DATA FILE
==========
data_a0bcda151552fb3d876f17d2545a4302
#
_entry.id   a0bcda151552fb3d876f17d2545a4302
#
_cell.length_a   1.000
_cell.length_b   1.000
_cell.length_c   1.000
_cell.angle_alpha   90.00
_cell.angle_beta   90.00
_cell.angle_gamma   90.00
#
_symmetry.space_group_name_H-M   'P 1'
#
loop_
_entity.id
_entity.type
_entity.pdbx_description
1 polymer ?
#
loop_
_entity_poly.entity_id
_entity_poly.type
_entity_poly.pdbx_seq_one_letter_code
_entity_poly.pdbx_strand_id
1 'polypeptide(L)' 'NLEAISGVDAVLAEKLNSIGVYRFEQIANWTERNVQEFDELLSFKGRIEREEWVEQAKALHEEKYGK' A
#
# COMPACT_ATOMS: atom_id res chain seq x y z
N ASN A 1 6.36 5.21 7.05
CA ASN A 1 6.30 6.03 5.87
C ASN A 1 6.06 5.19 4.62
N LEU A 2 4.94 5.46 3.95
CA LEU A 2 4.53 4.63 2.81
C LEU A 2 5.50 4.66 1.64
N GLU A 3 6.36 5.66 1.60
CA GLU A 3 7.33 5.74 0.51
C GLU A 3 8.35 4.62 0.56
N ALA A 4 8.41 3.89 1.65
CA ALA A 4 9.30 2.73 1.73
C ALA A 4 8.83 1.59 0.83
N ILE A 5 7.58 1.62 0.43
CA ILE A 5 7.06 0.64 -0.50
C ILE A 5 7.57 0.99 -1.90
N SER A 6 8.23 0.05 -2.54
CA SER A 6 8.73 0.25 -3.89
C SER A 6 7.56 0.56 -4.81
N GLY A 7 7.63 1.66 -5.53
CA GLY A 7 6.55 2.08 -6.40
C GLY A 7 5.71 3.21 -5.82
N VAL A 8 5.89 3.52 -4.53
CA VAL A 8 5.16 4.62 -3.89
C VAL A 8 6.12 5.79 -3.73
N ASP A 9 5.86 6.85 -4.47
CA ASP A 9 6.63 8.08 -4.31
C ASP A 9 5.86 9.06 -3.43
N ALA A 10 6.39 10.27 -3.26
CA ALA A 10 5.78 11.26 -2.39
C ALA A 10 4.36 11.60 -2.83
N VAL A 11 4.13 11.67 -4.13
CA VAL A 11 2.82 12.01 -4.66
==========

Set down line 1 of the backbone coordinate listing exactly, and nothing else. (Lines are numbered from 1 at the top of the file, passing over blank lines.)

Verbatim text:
data_a0bcda151552fb3d876f17d2545a4302